Central Valley Flood Protection Board

The Central Valley Flood Protection Board (CVFPB) is the State regulatory agency responsible for ensuring that appropriate standards are met for the construction, maintenance, and protection of the flood control system that protects life, property, and wildlife habitat in California’s vast and diverse Central Valley from the devastating effects of flooding. CVFPB issues encroachment permits and works with other agencies to improve the flood protection structures, enforces removal of problematic encroachments, and keeps watch over the Central Valley’s continually improving flood management system.


Upcoming Events 


Permit and Inspection Fees Coming July 1, 2019

  • CVFPB will be charging permit and inspection fees for permit applications received after July 1, 2019. Fee information can be found here.



Investing in water resilience for a reliable water supply

October Report from the Association of California Water Agencies (ACWA) –

Climate change effects in California are already occurring, with substantial further effects likely to emerge through this century. Climate change impacts — which include reduced snowpack, shorter and more intense precipitation events, more severe drought periods, and sea level rise — will fundamentally change both water supply and flood management. These challenges require California to actively plan for shifts in precipitation, runoff and extreme events to meet the water needs of California’s communities, economy and the environment through the 21st Century. For California to maintain a reliable water supply, further investment in our water system’s infrastructure is critical. There is broad recognition that the state’s water management system is currently struggling to meet both human and ecological needs. (more)

Addressing Inequality in Flood Risk

From The Public Policy Institute

BRETT SANDERS: We basically rely on Federal Emergency Management Agency (FEMA) maps to evaluate flood risk across the state. We make a lot of decisions on the risk to property and people based on whether they live inside or outside of the high flood risk zones those maps show. FEMA maps are fairly cryptic about flood hazard, and they’re not designed to help the average person understand their exposure to floods or what the impacts might be. This approach does a poor job of preparing communities to be more resilient to flooding. (more)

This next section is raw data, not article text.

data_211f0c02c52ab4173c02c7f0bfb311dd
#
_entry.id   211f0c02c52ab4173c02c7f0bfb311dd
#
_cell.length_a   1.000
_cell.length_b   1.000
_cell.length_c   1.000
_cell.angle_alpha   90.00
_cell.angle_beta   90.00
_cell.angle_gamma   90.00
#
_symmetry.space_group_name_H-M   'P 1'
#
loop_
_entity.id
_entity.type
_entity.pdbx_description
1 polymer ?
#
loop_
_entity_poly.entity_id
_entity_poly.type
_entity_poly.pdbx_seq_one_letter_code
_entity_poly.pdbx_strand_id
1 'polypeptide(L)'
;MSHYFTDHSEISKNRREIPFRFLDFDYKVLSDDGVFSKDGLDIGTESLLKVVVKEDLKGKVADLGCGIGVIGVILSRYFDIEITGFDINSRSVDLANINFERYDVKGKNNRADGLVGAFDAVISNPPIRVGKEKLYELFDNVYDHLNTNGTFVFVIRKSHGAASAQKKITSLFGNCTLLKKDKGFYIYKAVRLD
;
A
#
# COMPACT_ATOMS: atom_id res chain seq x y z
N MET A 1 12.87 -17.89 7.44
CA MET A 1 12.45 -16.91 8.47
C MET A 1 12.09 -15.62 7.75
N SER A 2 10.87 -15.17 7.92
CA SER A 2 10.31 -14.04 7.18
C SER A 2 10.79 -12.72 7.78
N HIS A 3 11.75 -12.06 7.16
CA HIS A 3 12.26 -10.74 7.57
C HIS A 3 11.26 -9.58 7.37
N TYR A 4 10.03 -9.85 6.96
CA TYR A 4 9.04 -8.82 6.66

Metropolitan Water District to Launch Further Stormwater Recharge Potential Study

From California Water News Daily The September-approved study aims to provide vital data on the most cost efficient and cost-effective methods to capture and use stormwater runoff. As opposed to the new $5 million pilot program the September-approved study focuses on direct-use projects which capture stormwater in cisterns or underground collection systems and use it on-site for nonpotable purposes like irrigation. The new $7.5 million will fund the construction of new stormwater projects and the installation of monitoring equipment on existing ones. The program will also gather data on the amount of water produced by projects that capture local rainfall and stormwater runoff and use it to recharge groundwater basins in the region. (more)

More News & Highlights...

Button link to Webcast page Button link to Calendar page Button link to Report Button link to storm damage help Button link to storm damage help Button link to Fees


Greg Harvey has been selected as the Board’s Plan Implementation and Compliance Branch Chief, effective July 1, 2019. Greg has over 18 years of experience in the engineering field and has been with the Board since 2017. Since that time, Greg has played an active role in the coordination with key agencies for the Central Valley Flood Protection Plan Update, managed multiple flood system improvement projects, and acted as PIC Branch Supervisor for nine months. Congratulations, Greg!